The KU School of Social Welfare expresses solidarity with individuals and communities engaged in direct action to protest police violence, systemic racism, and oppression.
These direct actions are a response to the continued enforced invisibility, police violence, militarism, systemic racism and oppression of Black people. There is no comfort or solace in the collective trauma of these protests.
Our Code of Ethics as social workers calls us to confront this uncomfortably and to engage in social and political action to eliminate injustice. To neglect engagement and opt for neutrality in the face of oppression results in the strengthening of systemic oppression.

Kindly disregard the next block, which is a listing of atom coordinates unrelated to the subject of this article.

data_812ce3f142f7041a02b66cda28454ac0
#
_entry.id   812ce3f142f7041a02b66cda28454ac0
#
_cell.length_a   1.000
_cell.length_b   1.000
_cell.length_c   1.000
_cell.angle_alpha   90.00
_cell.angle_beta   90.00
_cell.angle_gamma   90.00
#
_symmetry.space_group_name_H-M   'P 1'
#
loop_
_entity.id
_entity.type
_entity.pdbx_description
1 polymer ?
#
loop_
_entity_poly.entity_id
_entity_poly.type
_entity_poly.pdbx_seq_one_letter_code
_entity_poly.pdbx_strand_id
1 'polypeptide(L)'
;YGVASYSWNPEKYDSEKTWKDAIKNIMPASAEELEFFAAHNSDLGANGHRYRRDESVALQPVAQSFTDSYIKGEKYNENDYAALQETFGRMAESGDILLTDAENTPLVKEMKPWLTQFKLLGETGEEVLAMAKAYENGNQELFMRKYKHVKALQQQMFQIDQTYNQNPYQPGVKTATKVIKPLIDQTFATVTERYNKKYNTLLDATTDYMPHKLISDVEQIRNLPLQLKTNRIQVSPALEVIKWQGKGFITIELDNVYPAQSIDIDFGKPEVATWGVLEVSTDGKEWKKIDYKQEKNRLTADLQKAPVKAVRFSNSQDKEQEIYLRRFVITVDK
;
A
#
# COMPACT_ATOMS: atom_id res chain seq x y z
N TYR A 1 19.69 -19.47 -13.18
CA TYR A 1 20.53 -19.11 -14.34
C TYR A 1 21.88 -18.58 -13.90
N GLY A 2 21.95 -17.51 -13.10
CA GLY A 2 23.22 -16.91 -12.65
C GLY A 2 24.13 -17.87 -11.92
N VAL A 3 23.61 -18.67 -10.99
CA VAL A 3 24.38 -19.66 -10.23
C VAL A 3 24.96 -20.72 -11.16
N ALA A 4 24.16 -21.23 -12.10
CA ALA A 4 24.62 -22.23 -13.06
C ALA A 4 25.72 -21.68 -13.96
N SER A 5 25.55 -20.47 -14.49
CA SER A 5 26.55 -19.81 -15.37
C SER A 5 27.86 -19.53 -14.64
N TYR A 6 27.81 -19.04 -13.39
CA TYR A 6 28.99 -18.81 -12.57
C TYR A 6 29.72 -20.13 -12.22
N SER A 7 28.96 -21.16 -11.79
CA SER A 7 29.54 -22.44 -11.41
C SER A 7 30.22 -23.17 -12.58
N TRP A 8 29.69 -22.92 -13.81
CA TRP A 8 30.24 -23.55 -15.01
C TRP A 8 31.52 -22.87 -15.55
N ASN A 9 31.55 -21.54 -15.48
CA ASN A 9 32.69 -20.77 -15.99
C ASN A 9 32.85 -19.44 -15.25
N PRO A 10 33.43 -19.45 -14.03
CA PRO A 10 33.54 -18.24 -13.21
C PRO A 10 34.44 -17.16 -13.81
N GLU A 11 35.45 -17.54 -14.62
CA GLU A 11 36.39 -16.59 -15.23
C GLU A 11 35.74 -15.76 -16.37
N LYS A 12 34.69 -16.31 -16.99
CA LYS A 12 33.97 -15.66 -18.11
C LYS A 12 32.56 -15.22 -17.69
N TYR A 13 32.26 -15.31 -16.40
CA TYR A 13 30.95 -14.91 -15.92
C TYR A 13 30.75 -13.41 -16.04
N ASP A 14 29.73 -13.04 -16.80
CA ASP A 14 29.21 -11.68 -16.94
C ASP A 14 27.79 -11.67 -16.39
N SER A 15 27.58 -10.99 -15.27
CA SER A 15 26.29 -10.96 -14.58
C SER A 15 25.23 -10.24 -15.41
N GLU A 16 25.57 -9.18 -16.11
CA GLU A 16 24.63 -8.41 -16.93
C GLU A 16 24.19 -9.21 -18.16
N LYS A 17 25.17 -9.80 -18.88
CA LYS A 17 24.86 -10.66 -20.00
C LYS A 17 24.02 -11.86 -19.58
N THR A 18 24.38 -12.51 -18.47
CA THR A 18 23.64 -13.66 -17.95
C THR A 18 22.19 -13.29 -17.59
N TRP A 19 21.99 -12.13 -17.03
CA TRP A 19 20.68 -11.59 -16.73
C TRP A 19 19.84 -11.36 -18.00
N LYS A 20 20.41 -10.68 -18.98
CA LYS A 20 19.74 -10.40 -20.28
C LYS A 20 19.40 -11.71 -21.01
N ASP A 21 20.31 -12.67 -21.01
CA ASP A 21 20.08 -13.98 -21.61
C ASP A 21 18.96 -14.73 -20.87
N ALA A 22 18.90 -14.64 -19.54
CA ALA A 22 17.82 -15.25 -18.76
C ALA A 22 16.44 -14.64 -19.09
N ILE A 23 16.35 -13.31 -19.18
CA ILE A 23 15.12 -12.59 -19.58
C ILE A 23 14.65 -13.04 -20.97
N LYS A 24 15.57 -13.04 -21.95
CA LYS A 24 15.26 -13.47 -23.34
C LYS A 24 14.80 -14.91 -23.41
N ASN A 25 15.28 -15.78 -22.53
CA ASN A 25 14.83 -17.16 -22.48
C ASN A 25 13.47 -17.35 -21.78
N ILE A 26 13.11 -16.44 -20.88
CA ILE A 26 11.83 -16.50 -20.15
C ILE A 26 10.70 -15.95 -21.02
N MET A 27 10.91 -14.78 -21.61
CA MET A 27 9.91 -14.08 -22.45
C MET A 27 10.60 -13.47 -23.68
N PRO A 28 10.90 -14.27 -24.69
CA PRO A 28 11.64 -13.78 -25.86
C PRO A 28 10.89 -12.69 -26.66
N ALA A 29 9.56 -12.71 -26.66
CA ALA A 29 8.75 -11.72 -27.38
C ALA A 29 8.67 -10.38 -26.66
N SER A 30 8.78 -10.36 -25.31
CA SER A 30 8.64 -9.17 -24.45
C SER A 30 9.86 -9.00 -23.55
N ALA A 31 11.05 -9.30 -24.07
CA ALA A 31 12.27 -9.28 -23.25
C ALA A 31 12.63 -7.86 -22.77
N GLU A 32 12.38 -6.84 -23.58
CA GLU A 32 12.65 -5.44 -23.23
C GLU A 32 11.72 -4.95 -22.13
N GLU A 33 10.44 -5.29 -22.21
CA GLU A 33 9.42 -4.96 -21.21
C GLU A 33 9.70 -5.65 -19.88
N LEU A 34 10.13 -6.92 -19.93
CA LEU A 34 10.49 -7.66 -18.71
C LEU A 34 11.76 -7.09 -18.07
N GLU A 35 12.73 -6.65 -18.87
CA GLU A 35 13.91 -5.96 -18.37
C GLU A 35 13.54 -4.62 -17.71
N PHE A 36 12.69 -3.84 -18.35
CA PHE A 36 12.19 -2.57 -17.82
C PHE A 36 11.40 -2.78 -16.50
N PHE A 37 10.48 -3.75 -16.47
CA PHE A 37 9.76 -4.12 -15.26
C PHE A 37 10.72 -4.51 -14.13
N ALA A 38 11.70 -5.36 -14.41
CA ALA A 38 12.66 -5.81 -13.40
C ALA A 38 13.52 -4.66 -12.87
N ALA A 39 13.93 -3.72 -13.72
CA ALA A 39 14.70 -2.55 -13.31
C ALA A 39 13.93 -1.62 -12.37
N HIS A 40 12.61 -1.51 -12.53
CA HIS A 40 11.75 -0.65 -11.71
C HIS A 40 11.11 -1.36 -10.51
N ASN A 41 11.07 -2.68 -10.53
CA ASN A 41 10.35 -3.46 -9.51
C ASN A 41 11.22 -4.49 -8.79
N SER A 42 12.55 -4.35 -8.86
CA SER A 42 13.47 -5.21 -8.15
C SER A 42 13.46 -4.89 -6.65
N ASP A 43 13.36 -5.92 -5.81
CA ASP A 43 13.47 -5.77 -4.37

Direct action strategies, including protests, have been used successfully to challenge oppressive systems and structures. We live in a society in which peaceful protests led by people of color are often met with overt criticism at best and acts of violence at worst, and where Black people have been systematically disenfranchised, violated, and murdered. The direct actions we are witnessing across the country are a response to centuries of racial trauma and violence. It is essential that as social workers we understand the ways in which this violent history results in historic and ongoing trauma and, therefore necessitates a direct action approach to social change.